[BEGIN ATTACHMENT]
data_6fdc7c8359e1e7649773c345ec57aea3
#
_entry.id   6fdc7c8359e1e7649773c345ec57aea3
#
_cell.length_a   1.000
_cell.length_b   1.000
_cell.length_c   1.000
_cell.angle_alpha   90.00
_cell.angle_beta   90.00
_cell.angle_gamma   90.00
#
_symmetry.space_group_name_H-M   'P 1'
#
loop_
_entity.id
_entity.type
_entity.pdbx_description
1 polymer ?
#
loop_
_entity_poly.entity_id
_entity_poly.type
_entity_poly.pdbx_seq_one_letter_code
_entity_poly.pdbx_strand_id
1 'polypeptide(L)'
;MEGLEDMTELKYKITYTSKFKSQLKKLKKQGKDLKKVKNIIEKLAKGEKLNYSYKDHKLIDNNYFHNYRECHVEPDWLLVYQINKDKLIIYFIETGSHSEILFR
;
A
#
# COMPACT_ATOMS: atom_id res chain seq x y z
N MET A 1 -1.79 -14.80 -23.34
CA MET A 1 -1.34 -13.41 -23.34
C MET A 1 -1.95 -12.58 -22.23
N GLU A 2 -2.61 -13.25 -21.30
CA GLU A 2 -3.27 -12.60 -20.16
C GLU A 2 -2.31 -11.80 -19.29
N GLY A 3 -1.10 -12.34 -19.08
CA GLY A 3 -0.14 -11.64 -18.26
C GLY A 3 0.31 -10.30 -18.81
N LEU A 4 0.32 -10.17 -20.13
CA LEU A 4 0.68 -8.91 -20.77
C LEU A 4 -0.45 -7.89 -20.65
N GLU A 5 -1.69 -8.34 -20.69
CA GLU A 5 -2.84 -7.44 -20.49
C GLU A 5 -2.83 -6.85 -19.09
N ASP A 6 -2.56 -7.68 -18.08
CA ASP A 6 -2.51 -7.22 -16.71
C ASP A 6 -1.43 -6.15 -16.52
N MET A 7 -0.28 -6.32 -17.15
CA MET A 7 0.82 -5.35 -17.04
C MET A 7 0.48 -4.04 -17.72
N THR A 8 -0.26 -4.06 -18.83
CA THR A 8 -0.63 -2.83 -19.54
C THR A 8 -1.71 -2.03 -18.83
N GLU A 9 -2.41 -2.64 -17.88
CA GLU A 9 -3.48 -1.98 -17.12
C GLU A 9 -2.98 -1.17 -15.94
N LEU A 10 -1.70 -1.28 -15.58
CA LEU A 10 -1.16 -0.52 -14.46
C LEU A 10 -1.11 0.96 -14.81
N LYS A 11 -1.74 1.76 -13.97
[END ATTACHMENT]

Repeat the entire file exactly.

data_6fdc7c8359e1e7649773c345ec57aea3
#
_entry.id   6fdc7c8359e1e7649773c345ec57aea3
#
_cell.length_a   1.000
_cell.length_b   1.000
_cell.length_c   1.000
_cell.angle_alpha   90.00
_cell.angle_beta   90.00
_cell.angle_gamma   90.00
#
_symmetry.space_group_name_H-M   'P 1'
#
loop_
_entity.id
_entity.type
_entity.pdbx_description
1 polymer ?
#
loop_
_entity_poly.entity_id
_entity_poly.type
_entity_poly.pdbx_seq_one_letter_code
_entity_poly.pdbx_strand_id
1 'polypeptide(L)'
;MEGLEDMTELKYKITYTSKFKSQLKKLKKQGKDLKKVKNIIEKLAKGEKLNYSYKDHKLIDNNYFHNYRECHVEPDWLLVYQINKDKLIIYFIETGSHSEILFR
;
A
#
# COMPACT_ATOMS: atom_id res chain seq x y z
N MET A 1 -1.79 -14.80 -23.34
CA MET A 1 -1.34 -13.41 -23.34
C MET A 1 -1.95 -12.58 -22.23
N GLU A 2 -2.61 -13.25 -21.30
CA GLU A 2 -3.27 -12.60 -20.16
C GLU A 2 -2.31 -11.80 -19.29
N GLY A 3 -1.10 -12.34 -19.08
CA GLY A 3 -0.14 -11.64 -18.26
C GLY A 3 0.31 -10.30 -18.81
N LEU A 4 0.32 -10.17 -20.13
CA LEU A 4 0.68 -8.91 -20.77
C LEU A 4 -0.45 -7.89 -20.65
N GLU A 5 -1.69 -8.34 -20.69
CA GLU A 5 -2.84 -7.44 -20.49
C GLU A 5 -2.83 -6.85 -19.09
N ASP A 6 -2.56 -7.68 -18.08
CA ASP A 6 -2.51 -7.22 -16.71
C ASP A 6 -1.43 -6.15 -16.52
N MET A 7 -0.28 -6.32 -17.15
CA MET A 7 0.82 -5.35 -17.04
C MET A 7 0.48 -4.04 -17.72
N THR A 8 -0.26 -4.06 -18.83
CA THR A 8 -0.63 -2.83 -19.54
C THR A 8 -1.71 -2.03 -18.83
N GLU A 9 -2.41 -2.64 -17.88
CA GLU A 9 -3.48 -1.98 -17.12
C GLU A 9 -2.98 -1.17 -15.94
N LEU A 10 -1.70 -1.28 -15.58
CA LEU A 10 -1.16 -0.52 -14.46
C LEU A 10 -1.11 0.96 -14.81
N LYS A 11 -1.74 1.76 -13.97